Embark with us now for a grand adventure on the high seas. 50 ports of call, each wiht its own native traditions, landsape and exportable souveneirs. Don't forget your compass and your seasickness pills, because the captain of this ship hasn't hasn't steered something this hefty before. Also, he's drunk and doesn't like being yelled at...

Rob Hayler launched and ported oTo (ordnance, Tape only)'s 50 releases in the span of less than a year, a titanic achievement. In a music culture where every release date comes with a 1-2 month extension, Rob kept it simple, kept the submissions flowing, and didn't let niceties like "unique packaging" or "any information at all about the artists" slow things down.

With a wide variety of contributors (at least 60% pof them unknown to even the most dilligent of tape traders), this could be the most successful "bargain line" tape label yet. Not quite full albums (all tapes are one-sided and range in length from 18 to 45 minutes, which those of you who grew up under LPs might still consider the proper time for a "full-length"), oTo is like a less teasing version of the old (gone and lamented) RRR Taste Test series, and at $3 each ppd. from England, the price is even comparable.

Like all finite tape labels, oTo acts as a snapshot of a time and place, a frozen moment in a subculture that's about as fixed as mercury.

From 2001 until whenever the tapes run out.

Off the charts! What other labels do you know (tape or otherwise) that put out 50 releases in less than 12 months?

Styles range pretty freely from tape to tape, but it's all mostly good, solid tape-label fare (noise, drone, free rock, field recordings, klangenbangen). Tons of fun, 'specially for old guard tape traders, but nothing to put your liver in traction.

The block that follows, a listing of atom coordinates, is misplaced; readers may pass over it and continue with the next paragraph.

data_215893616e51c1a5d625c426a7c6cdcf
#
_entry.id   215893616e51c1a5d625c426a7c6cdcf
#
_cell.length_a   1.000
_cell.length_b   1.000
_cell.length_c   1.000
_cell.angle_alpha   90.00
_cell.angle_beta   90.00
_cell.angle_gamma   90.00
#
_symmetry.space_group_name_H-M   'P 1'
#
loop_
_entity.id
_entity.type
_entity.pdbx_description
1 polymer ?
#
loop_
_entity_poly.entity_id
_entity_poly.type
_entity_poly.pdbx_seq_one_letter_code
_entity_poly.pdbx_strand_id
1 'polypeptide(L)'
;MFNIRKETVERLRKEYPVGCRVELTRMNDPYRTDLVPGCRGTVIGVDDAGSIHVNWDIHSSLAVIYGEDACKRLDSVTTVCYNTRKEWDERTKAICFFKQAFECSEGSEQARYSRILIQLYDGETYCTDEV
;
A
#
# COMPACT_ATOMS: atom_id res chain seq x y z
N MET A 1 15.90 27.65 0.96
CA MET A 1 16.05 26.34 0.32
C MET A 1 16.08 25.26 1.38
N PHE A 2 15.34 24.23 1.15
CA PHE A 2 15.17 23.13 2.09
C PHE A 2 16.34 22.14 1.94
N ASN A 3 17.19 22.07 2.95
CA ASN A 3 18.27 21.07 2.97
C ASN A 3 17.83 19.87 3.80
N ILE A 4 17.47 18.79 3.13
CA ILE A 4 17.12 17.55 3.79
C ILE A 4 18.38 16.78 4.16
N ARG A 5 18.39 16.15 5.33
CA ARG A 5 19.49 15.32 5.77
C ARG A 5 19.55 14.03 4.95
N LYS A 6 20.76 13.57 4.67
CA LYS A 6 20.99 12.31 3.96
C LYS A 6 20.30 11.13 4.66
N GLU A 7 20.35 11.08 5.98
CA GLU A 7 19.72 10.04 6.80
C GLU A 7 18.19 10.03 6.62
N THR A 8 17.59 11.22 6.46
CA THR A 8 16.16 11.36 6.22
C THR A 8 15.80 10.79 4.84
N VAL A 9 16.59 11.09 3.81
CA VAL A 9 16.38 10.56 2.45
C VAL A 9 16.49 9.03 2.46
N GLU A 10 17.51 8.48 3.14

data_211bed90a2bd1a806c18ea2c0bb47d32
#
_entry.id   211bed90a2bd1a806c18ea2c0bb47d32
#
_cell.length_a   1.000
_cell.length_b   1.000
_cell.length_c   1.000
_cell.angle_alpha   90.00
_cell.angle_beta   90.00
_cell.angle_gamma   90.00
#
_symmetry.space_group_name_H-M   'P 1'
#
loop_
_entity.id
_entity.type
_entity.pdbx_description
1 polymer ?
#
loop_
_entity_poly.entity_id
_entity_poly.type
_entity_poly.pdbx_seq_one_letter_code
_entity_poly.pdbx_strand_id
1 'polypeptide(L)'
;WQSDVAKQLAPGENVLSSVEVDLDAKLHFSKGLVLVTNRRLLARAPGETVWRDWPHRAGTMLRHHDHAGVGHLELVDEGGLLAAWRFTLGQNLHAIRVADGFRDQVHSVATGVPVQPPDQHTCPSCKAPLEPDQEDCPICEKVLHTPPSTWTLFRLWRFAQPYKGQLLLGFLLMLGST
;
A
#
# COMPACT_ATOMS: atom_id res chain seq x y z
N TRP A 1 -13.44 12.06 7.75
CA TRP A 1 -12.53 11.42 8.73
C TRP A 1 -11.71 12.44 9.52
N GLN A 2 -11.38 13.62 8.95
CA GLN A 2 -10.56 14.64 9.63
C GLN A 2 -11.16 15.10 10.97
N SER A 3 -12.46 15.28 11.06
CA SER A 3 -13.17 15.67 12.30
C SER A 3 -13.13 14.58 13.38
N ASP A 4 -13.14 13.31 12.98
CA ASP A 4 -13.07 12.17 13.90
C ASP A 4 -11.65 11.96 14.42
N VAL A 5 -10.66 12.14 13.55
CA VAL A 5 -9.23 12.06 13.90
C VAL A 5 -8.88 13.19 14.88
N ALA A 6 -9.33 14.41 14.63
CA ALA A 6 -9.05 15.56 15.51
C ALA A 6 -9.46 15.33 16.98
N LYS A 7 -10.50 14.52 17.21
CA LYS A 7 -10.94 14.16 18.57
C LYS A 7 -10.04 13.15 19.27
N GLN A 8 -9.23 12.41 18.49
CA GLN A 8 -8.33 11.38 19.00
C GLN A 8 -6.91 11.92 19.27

R Hayler
9C Oak Road
Email: robert.hayler@ukgateway.net

YES!(one of them, at least for now)


Julian kicks off the label with minimal fanfare. "Geologic tape loops," the type that have been occupying tape labels since the era of the cassette mythos. The flanged drum box makes me thing of TG< or better yet, a skipping copy of Cabaret Voltaire's "Mix-Up". After a while, the rat-a-tatta calms down, and we get the standard-issue "big drone" that makes me want to whistle "Dixie" rather than endure another 10 minutes of undulating non-variation. One frequency at a certain point has that "through a glass smudgely" effect that I love, but for the most part, this goes in one ear and out the other.


Rob's very hush-hush about the true identity of this "Space Folk" band, but I have my theories. At the start, all the string players stubbornly play their note or chord in defiance, rather than harmony, of the commune. That makes me think of Kemialliset Ystavat, but they've seldom jammed for this long. As a harmonium enters, an Ashtray Navigations big band sound is closer, or maybe Anna Planeta, or even A Warm Palindrome in a severely unedited mood. The entrance of percussion finally leads me to conclude that this is probably some permutation of the Vibracathedral Orchestra. Unlike the bracing clatter of many bands of this ilk, the percussion leads us into "drum circle" territory, but when the strings return, the bliss is back in full force. Even this early in the project, I predict Formula Ghost will have among the most replay value of any tape.


Azimuth Error presents:
A Futurist Play In Five Acts


A sky of cloudless sandpaper.


The sea is now Sky. Later...